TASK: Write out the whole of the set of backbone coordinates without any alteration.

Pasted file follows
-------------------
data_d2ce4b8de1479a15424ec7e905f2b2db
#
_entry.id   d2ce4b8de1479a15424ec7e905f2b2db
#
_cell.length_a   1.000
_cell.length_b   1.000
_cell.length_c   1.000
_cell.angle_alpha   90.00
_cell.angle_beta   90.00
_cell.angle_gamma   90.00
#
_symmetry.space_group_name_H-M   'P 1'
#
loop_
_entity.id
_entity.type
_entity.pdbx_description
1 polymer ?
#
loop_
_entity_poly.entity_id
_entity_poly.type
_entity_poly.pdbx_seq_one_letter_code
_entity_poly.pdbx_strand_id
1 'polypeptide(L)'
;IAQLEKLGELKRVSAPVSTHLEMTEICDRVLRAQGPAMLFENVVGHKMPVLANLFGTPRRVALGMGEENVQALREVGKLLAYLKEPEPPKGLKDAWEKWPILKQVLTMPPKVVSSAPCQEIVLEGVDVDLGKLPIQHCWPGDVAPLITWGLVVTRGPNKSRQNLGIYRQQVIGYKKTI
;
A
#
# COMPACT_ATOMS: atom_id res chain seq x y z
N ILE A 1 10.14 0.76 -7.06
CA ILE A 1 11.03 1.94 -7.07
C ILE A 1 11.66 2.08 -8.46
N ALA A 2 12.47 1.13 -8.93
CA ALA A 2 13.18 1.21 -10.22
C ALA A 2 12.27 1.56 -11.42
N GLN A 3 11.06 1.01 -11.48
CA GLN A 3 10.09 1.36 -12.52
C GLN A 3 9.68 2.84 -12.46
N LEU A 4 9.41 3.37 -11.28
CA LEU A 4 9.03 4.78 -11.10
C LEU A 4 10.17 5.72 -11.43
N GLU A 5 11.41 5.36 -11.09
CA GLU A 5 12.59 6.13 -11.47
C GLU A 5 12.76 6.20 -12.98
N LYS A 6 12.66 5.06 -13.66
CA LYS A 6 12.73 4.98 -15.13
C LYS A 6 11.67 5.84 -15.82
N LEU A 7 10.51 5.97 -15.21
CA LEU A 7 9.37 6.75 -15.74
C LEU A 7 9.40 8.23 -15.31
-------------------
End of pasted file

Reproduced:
data_d2ce4b8de1479a15424ec7e905f2b2db
#
_entry.id   d2ce4b8de1479a15424ec7e905f2b2db
#
_cell.length_a   1.000
_cell.length_b   1.000
_cell.length_c   1.000
_cell.angle_alpha   90.00
_cell.angle_beta   90.00
_cell.angle_gamma   90.00
#
_symmetry.space_group_name_H-M   'P 1'
#
loop_
_entity.id
_entity.type
_entity.pdbx_description
1 polymer ?
#
loop_
_entity_poly.entity_id
_entity_poly.type
_entity_poly.pdbx_seq_one_letter_code
_entity_poly.pdbx_strand_id
1 'polypeptide(L)'
;IAQLEKLGELKRVSAPVSTHLEMTEICDRVLRAQGPAMLFENVVGHKMPVLANLFGTPRRVALGMGEENVQALREVGKLLAYLKEPEPPKGLKDAWEKWPILKQVLTMPPKVVSSAPCQEIVLEGVDVDLGKLPIQHCWPGDVAPLITWGLVVTRGPNKSRQNLGIYRQQVIGYKKTI
;
A
#
# COMPACT_ATOMS: atom_id res chain seq x y z
N ILE A 1 10.14 0.76 -7.06
CA ILE A 1 11.03 1.94 -7.07
C ILE A 1 11.66 2.08 -8.46
N ALA A 2 12.47 1.13 -8.93
CA ALA A 2 13.18 1.21 -10.22
C ALA A 2 12.27 1.56 -11.42
N GLN A 3 11.06 1.01 -11.48
CA GLN A 3 10.09 1.36 -12.52
C GLN A 3 9.68 2.84 -12.46
N LEU A 4 9.41 3.37 -11.28
CA LEU A 4 9.03 4.78 -11.10
C LEU A 4 10.17 5.72 -11.43
N GLU A 5 11.41 5.36 -11.09
CA GLU A 5 12.59 6.13 -11.47
C GLU A 5 12.76 6.20 -12.98
N LYS A 6 12.66 5.06 -13.66
CA LYS A 6 12.73 4.98 -15.13
C LYS A 6 11.67 5.84 -15.82
N LEU A 7 10.51 5.97 -15.21
CA LEU A 7 9.37 6.75 -15.74
C LEU A 7 9.40 8.23 -15.31